How can we do this? Paul told the Colossians: patience! Now I believe that I am a very patient person. Cory doesn’t agree with me on this point and I think that the choir might side with him from time to time. Sometimes we would say that the people around us make it difficult to be patient. So we pray: “Lord, give me patience”, but before we can put a period on that and say, “Amen”, we have to add, “And I want it right now!” But God rarely works on our timetable, nor does he always respond in the way we expect or might desire. God could be responding to a prayer for patience in a way to teach us how to be patient in difficult situations.
There are times when the Covenant Choir is working on a section of music, and we’ve spent more time than I’ve allotted in the rehearsal for that piece, and I become frustrated because I think, “This is simple”. But for some reason, it’s just not coming across to the choir. Now I have to say right here and now that I love our choir. They work very hard to create music that helps lead us to better worship God, even when they question my sanity. But sometimes I feel that we’re not communicating well with each other, and I will admit that occasionally the pressure has caused me to lose my temper when I’m not hearing the response I expect.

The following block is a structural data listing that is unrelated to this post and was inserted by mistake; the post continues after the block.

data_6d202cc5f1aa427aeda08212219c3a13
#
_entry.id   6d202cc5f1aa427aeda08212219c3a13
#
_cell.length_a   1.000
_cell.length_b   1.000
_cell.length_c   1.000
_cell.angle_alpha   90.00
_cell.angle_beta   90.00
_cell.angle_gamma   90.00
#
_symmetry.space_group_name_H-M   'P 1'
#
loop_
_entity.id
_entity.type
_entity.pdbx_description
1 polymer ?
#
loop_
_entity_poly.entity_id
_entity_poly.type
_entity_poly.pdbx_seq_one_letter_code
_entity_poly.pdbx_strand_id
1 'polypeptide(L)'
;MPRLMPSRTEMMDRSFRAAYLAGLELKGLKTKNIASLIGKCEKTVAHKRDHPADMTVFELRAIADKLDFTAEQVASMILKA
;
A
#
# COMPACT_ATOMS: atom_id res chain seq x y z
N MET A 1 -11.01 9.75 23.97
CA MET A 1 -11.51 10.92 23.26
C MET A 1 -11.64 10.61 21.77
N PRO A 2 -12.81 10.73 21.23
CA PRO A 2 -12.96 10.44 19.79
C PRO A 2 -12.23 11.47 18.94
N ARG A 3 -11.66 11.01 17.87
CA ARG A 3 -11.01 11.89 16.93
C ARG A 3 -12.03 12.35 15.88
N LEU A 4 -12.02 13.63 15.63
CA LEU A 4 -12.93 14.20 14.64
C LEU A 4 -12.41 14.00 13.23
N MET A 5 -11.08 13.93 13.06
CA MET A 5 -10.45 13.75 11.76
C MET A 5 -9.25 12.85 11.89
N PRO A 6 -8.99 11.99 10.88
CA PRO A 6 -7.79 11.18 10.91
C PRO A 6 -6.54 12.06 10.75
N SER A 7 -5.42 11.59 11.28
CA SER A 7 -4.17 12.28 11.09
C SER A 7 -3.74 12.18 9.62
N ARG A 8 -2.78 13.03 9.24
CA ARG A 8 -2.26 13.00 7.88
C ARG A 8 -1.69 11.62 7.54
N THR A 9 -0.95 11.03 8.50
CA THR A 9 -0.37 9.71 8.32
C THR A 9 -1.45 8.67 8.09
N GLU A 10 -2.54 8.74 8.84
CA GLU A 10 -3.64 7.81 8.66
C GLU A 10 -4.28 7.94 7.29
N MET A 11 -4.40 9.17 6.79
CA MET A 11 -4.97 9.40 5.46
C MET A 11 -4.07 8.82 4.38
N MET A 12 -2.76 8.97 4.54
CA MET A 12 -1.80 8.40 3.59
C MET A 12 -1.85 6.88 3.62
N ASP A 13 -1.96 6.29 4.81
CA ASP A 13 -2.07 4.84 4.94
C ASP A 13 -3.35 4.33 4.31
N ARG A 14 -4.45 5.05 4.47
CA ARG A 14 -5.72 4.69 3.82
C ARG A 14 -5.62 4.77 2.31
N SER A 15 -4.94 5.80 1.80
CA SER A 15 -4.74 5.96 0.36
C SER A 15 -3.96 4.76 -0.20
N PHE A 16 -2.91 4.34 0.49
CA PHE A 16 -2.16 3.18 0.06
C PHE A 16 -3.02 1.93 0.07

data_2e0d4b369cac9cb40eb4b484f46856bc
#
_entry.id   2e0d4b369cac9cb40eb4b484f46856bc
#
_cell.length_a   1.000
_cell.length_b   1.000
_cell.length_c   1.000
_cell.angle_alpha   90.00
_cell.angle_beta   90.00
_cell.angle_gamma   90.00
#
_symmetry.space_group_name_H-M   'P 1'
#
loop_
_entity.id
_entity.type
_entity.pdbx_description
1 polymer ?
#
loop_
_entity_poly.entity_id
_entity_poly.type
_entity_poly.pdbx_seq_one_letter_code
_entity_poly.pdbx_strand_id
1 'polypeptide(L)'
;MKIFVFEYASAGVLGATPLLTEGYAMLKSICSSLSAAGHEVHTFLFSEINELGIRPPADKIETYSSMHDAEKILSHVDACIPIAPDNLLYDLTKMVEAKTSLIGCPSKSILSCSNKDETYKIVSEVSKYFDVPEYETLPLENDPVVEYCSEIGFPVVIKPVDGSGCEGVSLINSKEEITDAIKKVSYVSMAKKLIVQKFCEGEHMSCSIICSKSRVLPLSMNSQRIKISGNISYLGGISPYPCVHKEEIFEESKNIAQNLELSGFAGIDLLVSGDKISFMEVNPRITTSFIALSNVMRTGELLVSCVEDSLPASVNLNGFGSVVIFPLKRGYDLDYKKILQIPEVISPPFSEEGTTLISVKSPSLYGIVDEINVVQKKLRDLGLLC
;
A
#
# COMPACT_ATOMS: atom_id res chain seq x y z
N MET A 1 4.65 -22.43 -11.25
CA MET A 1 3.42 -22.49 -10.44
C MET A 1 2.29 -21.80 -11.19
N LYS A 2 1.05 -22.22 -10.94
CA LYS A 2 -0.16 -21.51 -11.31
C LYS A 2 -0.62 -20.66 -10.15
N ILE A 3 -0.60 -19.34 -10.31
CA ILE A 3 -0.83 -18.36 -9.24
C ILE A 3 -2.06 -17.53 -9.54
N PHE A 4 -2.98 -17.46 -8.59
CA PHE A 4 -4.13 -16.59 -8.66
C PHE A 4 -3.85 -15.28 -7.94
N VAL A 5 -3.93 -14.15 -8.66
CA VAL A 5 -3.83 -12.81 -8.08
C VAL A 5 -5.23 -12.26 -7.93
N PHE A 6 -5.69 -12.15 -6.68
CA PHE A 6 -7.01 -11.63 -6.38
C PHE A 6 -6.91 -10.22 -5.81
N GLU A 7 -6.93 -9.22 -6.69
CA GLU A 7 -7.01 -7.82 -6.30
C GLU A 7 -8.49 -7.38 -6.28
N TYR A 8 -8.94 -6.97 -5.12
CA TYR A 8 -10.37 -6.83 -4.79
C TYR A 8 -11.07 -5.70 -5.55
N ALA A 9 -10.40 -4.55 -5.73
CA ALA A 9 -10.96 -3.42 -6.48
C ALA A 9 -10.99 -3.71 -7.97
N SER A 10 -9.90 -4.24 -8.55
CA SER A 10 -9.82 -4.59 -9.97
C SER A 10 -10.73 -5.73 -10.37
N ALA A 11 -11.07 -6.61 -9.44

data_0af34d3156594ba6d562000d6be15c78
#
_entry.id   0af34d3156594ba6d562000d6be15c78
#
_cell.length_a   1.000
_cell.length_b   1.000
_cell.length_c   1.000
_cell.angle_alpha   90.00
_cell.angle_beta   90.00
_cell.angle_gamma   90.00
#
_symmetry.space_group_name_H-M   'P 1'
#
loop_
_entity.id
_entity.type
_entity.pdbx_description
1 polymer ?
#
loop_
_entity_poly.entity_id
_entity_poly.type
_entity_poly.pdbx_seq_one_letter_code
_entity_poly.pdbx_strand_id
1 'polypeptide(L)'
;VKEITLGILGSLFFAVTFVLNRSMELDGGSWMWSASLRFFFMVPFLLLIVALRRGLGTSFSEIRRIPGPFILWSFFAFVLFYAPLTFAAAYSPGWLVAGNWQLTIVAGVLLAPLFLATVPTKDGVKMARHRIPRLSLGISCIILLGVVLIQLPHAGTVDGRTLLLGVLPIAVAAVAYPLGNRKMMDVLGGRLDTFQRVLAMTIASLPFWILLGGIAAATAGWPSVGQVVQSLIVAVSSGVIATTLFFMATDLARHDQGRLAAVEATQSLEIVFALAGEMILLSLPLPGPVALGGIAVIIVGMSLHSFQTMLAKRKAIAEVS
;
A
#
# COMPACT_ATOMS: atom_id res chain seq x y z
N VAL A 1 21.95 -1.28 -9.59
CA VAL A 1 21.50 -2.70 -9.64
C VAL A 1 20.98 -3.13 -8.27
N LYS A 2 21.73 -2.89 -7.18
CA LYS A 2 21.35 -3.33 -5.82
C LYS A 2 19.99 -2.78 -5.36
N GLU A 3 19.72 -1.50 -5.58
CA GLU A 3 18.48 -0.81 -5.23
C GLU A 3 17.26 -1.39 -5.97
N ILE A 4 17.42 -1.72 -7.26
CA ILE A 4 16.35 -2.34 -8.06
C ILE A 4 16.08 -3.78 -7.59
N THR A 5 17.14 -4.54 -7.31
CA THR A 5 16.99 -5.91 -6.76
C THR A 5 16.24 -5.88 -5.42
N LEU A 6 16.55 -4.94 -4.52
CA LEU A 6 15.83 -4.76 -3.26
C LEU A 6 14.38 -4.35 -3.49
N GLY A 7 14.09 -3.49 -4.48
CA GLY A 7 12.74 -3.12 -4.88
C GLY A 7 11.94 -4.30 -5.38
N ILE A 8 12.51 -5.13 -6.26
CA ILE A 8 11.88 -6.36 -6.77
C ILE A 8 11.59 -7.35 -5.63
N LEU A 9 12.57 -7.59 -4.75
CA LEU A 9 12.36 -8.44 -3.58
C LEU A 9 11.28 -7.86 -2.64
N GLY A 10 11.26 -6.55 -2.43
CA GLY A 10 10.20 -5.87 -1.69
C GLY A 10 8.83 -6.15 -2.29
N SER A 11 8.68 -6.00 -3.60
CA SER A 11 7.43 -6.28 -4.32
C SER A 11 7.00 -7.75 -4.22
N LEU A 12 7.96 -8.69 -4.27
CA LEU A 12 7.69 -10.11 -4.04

I know this is never a good thing. Patience is a virtue and when I stop to consider that perhaps the reason they’re not “getting it” is my fault, then I am finally able to give the problem over to God and ask for his guidance in order to find the right way to lead them. Philippians 4:13 says, “I can do all things through Christ who strengthens me.” When we feel stress, when we are about to lose patience, turn it over to the Lord and seek his help and guidance.
Nearly 22 years ago, I came here to substitute for an ailing substitute organist, never even considering that I might be spending the greater portion of my professional life working here. But God was pulling me into this place. By listening to his leading with humility, my ministry has made a mark on this church, just as this church has made its mark on me.